LONDON — WikiLeaks co-founder Julian Assange is unlikely to land on American soil any time soon as his legal team gears up for a drawn-out battle that centers on his freedom of speech.
The United States is seeking the extradition of Assange from Britain to face numerous charges for computer hacking and publishing classified material. The initial charge accused Assange of conspiring with former Army intelligence officer Chelsea Manning to crack a Department of Defense password, while another 17 charges under the Espionage Act were tacked on by the Department of Justice on Thursday.
Assange's lawyer, Jennifer Robinson, told NBC News she's preparing for "a big extradition fight" and argued, along with advocates in the U.S., that the latest indictment threatens the First Amendment.
"We are concerned about the free speech implications," she said. "This precedent will be used against other media organizations."
However, an extradition request related to a re-opened rape investigation in Sweden threatens to take priority.
Assange is being held in a London jail after being taken out of the Ecuadorian embassy in April and arrested for jumping bail after originally being accused of rape and sexual assault in Sweden in 2010.
Although there is a clear process for extradition from the U.K., experts say Assange's case is unique on a number of grounds and could pose a lengthy legal battle.
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Assange's defense is likely to claim the charges are politically-motivated and violate his freedom of expression, protected by Article 10 in the European Convention on Human Rights, according to Michael Drury, a lawyer specializing in extradition cases for the London-based firm BCL Solicitors.
It stands to be a "highly unusual" argument in an extradition case, Drury told NBC News. Extradition cases more often see claims that a defendant would be treated inhumanely or harmed.
The U.S., Britain and European states also have a shared interest in the handling of state secrets since an agreement prompted by American officials to go after leakers was reached more than a decade ago, said Richard Aldrich, professor of international security at the University of Warwick. Countries are anxious about the possibility of journalists and groups like Wikileaks attaining and publishing secrets and intelligence online.
"This is all about trying to recover state secrecy," Aldrich explained. "The U.S. said we can’t do anything about the journalists, but we will go after the sources and the leakers vigorously."
In the past 10 years, more sources and whistleblowers have been prosecuted in the U.S. than previously through history, he said.
"There's a major campaign, people are being put away under the espionage act for potentially decades and the United States is determined to make an example of these people," he said.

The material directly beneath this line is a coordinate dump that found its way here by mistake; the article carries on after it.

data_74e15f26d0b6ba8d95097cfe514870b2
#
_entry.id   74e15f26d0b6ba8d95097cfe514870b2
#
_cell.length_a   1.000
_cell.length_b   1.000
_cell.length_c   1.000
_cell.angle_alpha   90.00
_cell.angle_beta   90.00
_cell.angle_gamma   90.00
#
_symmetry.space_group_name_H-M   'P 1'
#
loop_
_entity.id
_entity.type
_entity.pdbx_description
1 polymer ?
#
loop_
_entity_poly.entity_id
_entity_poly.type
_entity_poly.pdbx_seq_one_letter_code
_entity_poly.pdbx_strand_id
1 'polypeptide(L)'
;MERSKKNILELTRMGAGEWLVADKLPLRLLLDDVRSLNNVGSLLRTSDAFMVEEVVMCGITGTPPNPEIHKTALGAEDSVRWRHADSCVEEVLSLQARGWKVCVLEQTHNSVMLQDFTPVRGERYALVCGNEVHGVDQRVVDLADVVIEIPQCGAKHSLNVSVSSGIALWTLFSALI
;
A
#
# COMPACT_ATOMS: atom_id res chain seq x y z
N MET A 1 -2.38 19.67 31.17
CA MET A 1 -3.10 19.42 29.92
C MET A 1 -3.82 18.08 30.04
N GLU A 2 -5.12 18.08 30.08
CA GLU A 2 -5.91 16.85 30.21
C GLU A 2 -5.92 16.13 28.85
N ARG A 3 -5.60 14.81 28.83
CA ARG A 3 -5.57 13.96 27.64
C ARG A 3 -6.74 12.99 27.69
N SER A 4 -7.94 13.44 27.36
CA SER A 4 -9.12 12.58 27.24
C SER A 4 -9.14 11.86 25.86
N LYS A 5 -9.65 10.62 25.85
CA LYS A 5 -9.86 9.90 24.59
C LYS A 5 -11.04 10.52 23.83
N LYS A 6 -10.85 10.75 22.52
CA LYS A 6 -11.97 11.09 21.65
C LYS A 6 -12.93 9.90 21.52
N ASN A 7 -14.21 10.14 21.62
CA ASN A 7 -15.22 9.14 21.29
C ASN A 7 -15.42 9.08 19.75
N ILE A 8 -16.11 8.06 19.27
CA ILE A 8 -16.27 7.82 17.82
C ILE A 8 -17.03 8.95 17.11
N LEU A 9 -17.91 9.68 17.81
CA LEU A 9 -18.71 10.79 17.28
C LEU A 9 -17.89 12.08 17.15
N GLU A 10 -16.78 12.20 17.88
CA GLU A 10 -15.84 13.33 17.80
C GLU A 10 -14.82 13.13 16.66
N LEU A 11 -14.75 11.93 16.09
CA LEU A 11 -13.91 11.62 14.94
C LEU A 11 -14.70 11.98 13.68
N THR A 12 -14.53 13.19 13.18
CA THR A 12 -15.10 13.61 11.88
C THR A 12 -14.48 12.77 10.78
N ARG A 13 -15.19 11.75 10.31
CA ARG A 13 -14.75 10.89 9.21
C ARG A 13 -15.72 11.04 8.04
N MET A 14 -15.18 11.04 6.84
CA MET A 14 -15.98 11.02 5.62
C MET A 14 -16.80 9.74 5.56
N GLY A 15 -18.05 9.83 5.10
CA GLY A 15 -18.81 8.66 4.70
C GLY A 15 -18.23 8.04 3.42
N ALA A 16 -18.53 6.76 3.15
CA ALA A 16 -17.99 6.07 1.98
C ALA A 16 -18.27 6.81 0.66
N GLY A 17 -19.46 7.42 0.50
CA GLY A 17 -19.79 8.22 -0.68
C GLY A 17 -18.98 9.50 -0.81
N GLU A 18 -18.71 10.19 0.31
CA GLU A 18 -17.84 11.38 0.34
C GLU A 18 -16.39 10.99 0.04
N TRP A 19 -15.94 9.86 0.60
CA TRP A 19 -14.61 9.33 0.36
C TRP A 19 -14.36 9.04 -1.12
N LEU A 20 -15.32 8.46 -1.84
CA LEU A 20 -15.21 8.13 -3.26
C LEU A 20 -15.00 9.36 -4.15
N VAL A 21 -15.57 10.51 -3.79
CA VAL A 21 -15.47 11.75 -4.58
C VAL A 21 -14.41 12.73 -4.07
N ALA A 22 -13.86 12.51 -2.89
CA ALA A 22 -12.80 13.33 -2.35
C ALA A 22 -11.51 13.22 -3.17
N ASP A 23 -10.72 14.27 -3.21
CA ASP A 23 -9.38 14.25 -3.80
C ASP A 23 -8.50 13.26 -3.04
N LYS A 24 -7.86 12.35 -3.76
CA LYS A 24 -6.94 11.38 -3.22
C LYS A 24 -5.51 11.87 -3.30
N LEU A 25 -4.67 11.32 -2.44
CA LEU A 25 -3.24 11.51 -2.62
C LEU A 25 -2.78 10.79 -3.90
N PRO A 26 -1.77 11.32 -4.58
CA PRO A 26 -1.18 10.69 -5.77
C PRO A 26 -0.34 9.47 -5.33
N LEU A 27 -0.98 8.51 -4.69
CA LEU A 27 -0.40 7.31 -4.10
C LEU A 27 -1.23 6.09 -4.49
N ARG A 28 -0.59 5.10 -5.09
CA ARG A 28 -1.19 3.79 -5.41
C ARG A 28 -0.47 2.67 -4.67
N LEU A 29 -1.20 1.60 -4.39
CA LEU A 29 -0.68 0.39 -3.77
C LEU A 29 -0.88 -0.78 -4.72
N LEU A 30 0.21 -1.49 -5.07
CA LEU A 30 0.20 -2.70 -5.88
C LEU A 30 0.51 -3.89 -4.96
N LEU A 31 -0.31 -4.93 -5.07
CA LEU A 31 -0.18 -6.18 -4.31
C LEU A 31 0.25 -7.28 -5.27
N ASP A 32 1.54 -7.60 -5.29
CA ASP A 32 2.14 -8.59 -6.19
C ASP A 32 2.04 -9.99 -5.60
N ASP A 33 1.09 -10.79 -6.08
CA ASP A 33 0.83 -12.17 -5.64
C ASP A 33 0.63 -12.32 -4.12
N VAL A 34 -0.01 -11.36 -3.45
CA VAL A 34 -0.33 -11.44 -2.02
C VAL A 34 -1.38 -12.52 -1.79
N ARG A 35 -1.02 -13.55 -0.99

Assange will likely find himself on trial in the U.S. where it will be up to the courts to decide whether he becomes one of those examples, Aldrich said, adding, "but exactly how that happens is difficult to predict."
The U.S. is almost always successful in extradition cases from Britain, Drury said.
British law requires the first hearing in an extradition case to be heard within 21 days of the order being filed. But given the complexity of the arguments, Drury said it could likely take up to a year for the case to be presented and delivered a verdict. If either side appeals the decision, it could extend the process another six to 12 months.
In the meantime, it's unlikely Assange will be granted bail because of the previous breach, said Drury.
With Swedish prosecutors announcing they have requested a detention order against Assange last week after reopening a sexual assault case against him, the entire U.S. extradition case could be further put on hold. Extradition is not normally a political decision, but Britain's home secretary has the power to suggest the courts prioritize one request over another.
Last month, dozens of British lawmakers signed a letter to Home Secretary Sajid Javid demanding he prioritize any extradition order made by Sweden.
British politicians wanting "to avoid being caught in the crossfire" of the American legal showdown would be enticed to hand Assange over to the Scandinavian nation, said Aldrich. "It’s more politically acceptable to extradite on the sorts of charges that the Swedes have raised."
But the political leadership in Britain is facing upheaval after Prime Minister Theresa May announced her resignation on Friday, adding to the uncertainty of which case would take priority. "We could have any one of 10 candidates in Downing Street in very short order and each person would take a different view on this," Aldrich said.
Even if Assange faces trial or is convicted in Sweden, Drury said he would eventually find his way back to British court to face the U.S. extradition order.
"Putting it entirely cynically, you can't get rid of the problem by sending him to Sweden," he said.